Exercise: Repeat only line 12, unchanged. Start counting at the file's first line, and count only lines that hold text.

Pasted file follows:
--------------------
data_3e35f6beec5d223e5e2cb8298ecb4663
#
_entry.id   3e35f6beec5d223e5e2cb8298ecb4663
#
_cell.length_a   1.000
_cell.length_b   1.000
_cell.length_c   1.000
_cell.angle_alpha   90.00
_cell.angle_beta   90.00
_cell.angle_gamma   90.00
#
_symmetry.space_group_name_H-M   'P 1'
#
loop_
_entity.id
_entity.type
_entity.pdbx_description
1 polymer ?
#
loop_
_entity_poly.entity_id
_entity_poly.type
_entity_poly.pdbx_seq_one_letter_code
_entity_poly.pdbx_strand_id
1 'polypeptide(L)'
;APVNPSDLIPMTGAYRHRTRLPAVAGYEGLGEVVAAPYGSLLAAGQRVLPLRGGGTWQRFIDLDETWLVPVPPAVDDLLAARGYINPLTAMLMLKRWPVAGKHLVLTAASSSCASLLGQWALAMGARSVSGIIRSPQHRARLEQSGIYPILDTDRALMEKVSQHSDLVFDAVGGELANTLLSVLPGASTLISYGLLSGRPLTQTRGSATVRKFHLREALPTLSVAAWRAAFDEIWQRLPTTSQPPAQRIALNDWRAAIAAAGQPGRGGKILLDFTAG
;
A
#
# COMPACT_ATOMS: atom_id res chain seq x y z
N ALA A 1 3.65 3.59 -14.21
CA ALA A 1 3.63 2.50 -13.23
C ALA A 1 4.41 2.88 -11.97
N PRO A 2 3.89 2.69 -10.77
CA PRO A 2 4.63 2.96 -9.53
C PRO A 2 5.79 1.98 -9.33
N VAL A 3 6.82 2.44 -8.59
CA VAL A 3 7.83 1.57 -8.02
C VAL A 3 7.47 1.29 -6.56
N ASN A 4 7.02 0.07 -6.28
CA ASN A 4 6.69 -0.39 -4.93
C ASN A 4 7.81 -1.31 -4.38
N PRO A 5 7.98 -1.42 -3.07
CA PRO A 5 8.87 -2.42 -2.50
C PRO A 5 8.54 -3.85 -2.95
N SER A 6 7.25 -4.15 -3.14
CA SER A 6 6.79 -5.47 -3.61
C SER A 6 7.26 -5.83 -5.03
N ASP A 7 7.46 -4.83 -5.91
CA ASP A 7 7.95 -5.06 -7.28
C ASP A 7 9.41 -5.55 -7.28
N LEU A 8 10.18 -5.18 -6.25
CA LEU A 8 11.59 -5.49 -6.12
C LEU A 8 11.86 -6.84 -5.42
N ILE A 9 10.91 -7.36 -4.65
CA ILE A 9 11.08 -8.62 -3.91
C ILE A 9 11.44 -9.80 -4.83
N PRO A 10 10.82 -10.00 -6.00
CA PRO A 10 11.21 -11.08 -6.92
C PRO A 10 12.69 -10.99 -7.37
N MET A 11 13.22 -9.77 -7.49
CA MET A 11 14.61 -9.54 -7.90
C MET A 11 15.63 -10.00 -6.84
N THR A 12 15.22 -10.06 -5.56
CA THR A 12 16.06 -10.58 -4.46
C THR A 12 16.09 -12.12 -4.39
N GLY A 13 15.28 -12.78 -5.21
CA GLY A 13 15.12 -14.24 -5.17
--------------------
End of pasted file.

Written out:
_symmetry.space_group_name_H-M   'P 1'